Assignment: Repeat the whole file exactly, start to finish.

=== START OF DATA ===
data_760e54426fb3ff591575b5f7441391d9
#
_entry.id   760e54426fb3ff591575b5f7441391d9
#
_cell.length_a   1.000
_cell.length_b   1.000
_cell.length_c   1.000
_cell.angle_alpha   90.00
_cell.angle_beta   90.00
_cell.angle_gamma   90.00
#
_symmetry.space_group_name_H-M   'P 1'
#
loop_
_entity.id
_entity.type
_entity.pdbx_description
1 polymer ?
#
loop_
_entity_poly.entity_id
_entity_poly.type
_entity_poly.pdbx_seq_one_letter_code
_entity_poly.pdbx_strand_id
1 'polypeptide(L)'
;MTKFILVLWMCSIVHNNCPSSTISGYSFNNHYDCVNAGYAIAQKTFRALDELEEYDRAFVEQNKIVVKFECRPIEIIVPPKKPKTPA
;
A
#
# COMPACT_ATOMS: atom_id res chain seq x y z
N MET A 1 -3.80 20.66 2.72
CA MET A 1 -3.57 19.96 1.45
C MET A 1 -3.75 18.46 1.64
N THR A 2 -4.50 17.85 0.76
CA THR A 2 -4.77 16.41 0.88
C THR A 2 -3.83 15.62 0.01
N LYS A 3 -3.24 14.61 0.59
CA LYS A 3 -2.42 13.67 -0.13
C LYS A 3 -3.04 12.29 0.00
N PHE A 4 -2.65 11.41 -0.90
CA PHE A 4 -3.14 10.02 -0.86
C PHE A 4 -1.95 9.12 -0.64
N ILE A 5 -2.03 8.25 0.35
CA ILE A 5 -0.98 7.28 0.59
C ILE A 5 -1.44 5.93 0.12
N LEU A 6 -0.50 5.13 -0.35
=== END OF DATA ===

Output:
data_760e54426fb3ff591575b5f7441391d9
#
_entry.id   760e54426fb3ff591575b5f7441391d9
#
_cell.length_a   1.000
_cell.length_b   1.000
_cell.length_c   1.000
_cell.angle_alpha   90.00
_cell.angle_beta   90.00
_cell.angle_gamma   90.00
#
_symmetry.space_group_name_H-M   'P 1'
#
loop_
_entity.id
_entity.type
_entity.pdbx_description
1 polymer ?
#
loop_
_entity_poly.entity_id
_entity_poly.type
_entity_poly.pdbx_seq_one_letter_code
_entity_poly.pdbx_strand_id
1 'polypeptide(L)'
;MTKFILVLWMCSIVHNNCPSSTISGYSFNNHYDCVNAGYAIAQKTFRALDELEEYDRAFVEQNKIVVKFECRPIEIIVPPKKPKTPA
;
A
#
# COMPACT_ATOMS: atom_id res chain seq x y z
N MET A 1 -3.80 20.66 2.72
CA MET A 1 -3.57 19.96 1.45
C MET A 1 -3.75 18.46 1.64
N THR A 2 -4.50 17.85 0.76
CA THR A 2 -4.77 16.41 0.88
C THR A 2 -3.83 15.62 0.01
N LYS A 3 -3.24 14.61 0.59
CA LYS A 3 -2.42 13.67 -0.13
C LYS A 3 -3.04 12.29 0.00
N PHE A 4 -2.65 11.41 -0.90
CA PHE A 4 -3.14 10.02 -0.86
C PHE A 4 -1.95 9.12 -0.64
N ILE A 5 -2.03 8.25 0.35
CA ILE A 5 -0.98 7.28 0.59
C ILE A 5 -1.44 5.93 0.12
N LEU A 6 -0.50 5.13 -0.35